## Sunday, 3 October 2010

### Rational Definition of Morality

THE BEHAVIORAL EQUATION:

Specific_Action_Output (specific_person) = Benefit_Bias(specific_person) * Objective_Benefit (specific_person) - Cost_Bias(specific_person) * Objective_Cost (specific_person)

// Objective_Benefit and Objective_Cost take into account factors like – probability, necessity, affordability, dangers, time, energy and resources, etc. Our brain is relatively bad at computing this, but I will skip this topic here – it is covered in the “intellect VS emotions” article.

// Benefit_Bias and Cost_Bias take only personal preference into account. Note that we also have biases for ALL factors considered in Objective_Benefit and Objective_Cost. I simplified this, as it is not useful for the purposes of this article

General_Action_Output = SUM of Specific_Action_Output-s for EVERYBODY involved (self included)

Example:
General_Output_for_Loan_You_Money =
[Benefit_Bias(me) * Objective_Benefit (me) - Cost_Bias(me) * Objective_Cost (me) ] + [Benefit_Bias(you) * Objective_Benefit (you) - Cost_Bias(you) * Objective_Cost (you)]

We take the action with greatest General_Action_Output and avoid actions with negative General_Action_Output. Decision making is optimization process for ALL parties affected by the decision.

Lazy Example:
Benefit_Bias(self) = 1
Cost_Bias(self) = 5
I do something only if it costs me very little

Greed Example:
Benefit_Bias(self) = 5
Cost_Bias(self) = 1
I do anything that I gain from, regardless the costs

Egoism Example:
Benefit_Bias(self) > Benefit_Bias(ally)
Cost_Bias(self) > Cost_Bias(ally)
I do actions that benefit me more that you, and disregard the fact that they might be more harmfull for you than for me

Martyrdom Example:
Benefit_Bias(self) << Benefit_Bias(ally)
Cost_Bias(self) << Cost_Bias(ally)
I ignore the value of the self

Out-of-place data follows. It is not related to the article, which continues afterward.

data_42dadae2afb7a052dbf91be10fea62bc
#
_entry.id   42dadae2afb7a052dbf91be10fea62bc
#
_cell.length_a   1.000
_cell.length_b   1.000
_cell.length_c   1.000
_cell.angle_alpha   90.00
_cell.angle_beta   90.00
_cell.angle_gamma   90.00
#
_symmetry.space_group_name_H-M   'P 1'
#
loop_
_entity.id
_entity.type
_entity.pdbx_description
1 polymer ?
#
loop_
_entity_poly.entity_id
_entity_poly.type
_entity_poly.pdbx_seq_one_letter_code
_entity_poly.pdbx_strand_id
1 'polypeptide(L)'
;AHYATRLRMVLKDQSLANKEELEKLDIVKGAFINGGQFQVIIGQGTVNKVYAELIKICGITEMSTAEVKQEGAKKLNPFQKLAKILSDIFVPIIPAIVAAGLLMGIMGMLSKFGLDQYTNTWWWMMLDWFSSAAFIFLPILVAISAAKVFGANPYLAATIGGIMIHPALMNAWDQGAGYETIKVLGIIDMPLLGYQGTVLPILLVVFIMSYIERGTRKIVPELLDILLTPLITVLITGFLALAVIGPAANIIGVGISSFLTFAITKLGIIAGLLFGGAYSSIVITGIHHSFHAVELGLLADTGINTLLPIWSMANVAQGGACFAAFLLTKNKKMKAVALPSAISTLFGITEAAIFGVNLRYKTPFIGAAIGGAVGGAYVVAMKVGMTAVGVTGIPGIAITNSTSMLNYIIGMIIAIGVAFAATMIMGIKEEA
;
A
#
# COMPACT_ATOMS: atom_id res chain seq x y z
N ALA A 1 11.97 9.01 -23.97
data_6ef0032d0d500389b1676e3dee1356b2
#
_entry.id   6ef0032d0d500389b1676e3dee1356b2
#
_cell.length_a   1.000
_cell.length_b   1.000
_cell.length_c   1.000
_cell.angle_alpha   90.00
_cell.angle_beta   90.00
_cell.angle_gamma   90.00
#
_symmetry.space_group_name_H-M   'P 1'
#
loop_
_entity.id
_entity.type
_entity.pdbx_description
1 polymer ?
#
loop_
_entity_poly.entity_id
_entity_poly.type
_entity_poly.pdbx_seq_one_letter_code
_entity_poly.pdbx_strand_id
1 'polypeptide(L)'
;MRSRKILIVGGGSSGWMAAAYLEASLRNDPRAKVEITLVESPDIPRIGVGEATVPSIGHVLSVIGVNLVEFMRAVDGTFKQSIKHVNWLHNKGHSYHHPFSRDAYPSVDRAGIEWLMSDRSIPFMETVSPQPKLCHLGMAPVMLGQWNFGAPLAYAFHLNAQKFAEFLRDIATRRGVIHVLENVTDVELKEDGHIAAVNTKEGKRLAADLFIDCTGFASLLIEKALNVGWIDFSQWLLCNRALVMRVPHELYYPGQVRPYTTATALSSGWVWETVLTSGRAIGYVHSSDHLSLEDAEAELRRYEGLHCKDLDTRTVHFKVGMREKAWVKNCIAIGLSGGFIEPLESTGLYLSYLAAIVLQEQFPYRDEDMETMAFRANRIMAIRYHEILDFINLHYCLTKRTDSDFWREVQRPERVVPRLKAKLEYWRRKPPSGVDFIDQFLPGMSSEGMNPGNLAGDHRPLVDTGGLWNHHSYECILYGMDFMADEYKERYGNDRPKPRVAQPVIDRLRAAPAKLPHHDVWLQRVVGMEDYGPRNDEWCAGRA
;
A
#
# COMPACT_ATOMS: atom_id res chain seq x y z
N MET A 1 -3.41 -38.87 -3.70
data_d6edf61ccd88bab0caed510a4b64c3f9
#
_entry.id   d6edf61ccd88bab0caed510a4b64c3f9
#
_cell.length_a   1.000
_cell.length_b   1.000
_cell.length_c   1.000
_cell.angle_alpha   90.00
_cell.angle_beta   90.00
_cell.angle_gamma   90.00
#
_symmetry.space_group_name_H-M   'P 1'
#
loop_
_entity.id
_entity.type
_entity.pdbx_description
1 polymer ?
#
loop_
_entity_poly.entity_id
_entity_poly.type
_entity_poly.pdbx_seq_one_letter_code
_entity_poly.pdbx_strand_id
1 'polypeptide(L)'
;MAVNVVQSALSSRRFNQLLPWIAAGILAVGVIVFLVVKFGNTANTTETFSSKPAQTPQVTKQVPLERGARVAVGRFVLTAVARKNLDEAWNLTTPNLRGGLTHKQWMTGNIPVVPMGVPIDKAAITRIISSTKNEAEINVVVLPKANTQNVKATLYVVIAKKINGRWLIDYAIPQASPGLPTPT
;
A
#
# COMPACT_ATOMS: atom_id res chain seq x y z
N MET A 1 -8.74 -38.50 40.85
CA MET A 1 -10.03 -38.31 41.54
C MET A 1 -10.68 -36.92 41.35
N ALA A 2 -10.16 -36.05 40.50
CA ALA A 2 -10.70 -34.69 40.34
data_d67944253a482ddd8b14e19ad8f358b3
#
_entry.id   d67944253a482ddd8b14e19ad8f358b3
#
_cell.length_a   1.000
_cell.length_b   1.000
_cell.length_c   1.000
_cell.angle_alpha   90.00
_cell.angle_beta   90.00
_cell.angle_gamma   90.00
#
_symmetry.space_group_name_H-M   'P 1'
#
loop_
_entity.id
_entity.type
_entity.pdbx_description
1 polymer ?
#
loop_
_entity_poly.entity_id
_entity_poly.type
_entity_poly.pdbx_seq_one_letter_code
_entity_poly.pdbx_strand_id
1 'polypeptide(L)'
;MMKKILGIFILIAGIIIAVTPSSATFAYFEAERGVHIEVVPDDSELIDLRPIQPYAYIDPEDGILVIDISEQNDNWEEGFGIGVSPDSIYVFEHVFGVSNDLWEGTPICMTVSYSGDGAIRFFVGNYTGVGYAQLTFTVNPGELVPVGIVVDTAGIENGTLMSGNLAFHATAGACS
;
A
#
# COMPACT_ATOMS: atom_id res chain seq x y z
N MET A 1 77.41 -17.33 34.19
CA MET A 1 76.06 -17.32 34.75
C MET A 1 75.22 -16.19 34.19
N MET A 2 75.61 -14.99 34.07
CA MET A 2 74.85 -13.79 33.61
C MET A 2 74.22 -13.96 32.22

All four examples of the above are considered generally harmful.

DEFINITIONS:

Definition of Rational Morality:
Benefit_Bias(self)
Benefit_Bias(other human)
Cost_Bias(self)
Cost_Bias(other human)
The above parameters have assigned values such that ensure maximum increase in gene pool entropy - the optimal balance between quantity (gene carriers count) and quality (diversity of abilities)

Rational morality values are those that (considering circumstances) give the whole species (not just the individual) greatest chance of survival and improvement.

It is generally extremely difficult to calculate those. You can write some simplified simulation that bruteforces combinations (for example a genetic algorithm), but those results are not definitive.

We know however that:
1)      the four examples above (lazy, greed, egoism, martyrdom) are NOT optimal, game theory suggests many situations that demonstrate their inefficiency … meaning math actually proved that egoism is harmful (ain’t that cool, economists)
2)      nature can give us a decent approximation

Morality as defined by our emotions (“equality” condition):
Benefit_Bias(self) = Benefit_Bias(other human)
Cost_Bias(self) = Cost_Bias(other human)
I treat others as equals. Lies, murder, theft, etc. are bad, justice, help and communication are good. There is an evolutionary benefit for us when we feel this way. Such behavior promotes mutual help and cooperation, which results in exponential entropic growth.

Problem 1:
Values change with time.
The “equality” condition is not always optimal – initially mutually unknown organisms are in some sort of “prisoners’ dilemma” / “ultimatum game”, but that is easily solvable with any kind of assurance game. It happens in nature and in human relations all the time. So the problem of “how to reach the condition” is easily solvable.

Problem 2:
Values change from person to person
The “equality” condition is usable, but still an approximation to the rational morality values. People are not really equal. Some are quick thinkers, some are deep thinkers, some are workaholics and achievers, some are researchers. Diversity is important as in different conditions most valuable skills vary. So objective value of people is a function of circumstances, too. That needs to be taken into account. If an aggressor invades your country, who will be more needed – sharpshooters or pianists?